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Primary Total Hip Arthroplasty: ABMS (Anterior-based Muscle-sparing Approach)

March 01, 2017

Contributors: Rhett Hallows, MD; Scott S Kelley, MD; James Messersmith, PA-C; Thorsten M Seyler, MD, PhD; Johannes F Plate, MD, PhD; Johannes F Plate, MD, PhD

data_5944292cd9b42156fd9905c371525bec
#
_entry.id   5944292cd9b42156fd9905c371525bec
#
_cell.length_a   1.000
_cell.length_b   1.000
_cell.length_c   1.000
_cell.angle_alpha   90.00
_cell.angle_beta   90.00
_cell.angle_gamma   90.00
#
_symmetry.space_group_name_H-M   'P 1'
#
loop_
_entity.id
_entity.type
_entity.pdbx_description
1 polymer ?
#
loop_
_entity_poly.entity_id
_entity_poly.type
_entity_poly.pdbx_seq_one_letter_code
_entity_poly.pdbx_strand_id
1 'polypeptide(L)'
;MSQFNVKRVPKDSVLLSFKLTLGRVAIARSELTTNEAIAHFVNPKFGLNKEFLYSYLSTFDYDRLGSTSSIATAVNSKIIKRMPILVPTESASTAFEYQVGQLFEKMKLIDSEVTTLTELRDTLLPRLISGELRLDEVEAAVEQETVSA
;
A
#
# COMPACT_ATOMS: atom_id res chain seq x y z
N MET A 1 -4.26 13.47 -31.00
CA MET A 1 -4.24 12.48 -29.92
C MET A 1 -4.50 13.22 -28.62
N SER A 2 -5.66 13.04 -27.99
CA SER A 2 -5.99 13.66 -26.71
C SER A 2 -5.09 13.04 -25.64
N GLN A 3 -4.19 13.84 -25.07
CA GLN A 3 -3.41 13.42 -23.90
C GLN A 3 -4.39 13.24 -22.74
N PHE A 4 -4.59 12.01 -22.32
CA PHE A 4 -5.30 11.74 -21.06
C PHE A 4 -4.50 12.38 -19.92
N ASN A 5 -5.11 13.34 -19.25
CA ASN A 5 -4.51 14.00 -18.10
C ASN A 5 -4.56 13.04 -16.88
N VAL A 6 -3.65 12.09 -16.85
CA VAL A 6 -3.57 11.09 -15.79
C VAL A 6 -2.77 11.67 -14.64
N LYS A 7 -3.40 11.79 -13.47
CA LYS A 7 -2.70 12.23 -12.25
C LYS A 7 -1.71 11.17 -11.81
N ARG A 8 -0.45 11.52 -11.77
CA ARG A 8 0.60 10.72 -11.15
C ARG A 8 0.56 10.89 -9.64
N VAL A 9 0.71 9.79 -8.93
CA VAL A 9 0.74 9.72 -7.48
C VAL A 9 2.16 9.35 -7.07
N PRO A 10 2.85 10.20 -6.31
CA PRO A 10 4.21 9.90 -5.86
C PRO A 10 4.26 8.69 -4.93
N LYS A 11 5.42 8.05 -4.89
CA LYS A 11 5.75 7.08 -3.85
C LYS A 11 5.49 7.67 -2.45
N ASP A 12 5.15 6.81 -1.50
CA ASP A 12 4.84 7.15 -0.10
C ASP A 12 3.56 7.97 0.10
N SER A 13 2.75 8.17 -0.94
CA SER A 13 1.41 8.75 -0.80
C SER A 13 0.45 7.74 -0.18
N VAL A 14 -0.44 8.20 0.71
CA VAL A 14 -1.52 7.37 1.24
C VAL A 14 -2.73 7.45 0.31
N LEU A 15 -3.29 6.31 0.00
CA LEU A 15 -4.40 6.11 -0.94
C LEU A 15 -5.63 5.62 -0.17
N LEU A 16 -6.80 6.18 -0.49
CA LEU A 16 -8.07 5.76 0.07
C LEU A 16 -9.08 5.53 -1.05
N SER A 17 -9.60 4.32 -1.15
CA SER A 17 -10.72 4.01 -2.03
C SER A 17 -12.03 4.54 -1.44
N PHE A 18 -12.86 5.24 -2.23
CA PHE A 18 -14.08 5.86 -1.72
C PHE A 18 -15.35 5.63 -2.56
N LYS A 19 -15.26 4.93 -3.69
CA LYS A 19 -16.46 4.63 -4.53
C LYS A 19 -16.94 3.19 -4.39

The direct anterior approach recently has increased in popularity, arguably in response to device companies’ direct-to-consumer marketing efforts for new implant designs and subsequent patient demands. Watson-Jones described a surgical interval to expose femoral neck fractures but never described a surgical approach to the hip joint. Based on the classic Watson-Jones muscle interval, Bertin and Rottinger described an anterior-based muscle-sparing approach without detachment of the abductor muscles. Although similar to the direct anterior approach, the anterior-based muscle-sparing approach involves the use of a standard surgical table; is an extensile approach; is not associated with weight/body mass index limitations; involves the use of an inexpensive surgical table; may be performed with the use of fluoroscopy; can be performed with the patient in the supine or lateral decubitus position; allows for range of motion testing; and allows for the use of any implant design, including reamed and cemented implants. The anterior-based muscle-sparing approach is associated with a few contraindications. Similar to any muscle-sparing approach for total hip arthroplasty, there is enthusiasm and concern. The approach is technically demanding. Access to the posterior acetabular wall for hardware removal and posterior wall bone grafting should be considered relative contraindications to the approach. The anterior-based muscle-sparing approach is associated with a learning curve, and the authors of this video recommend practicing the approach on cadaver models and surgeon visitation prior to clinical implementation.

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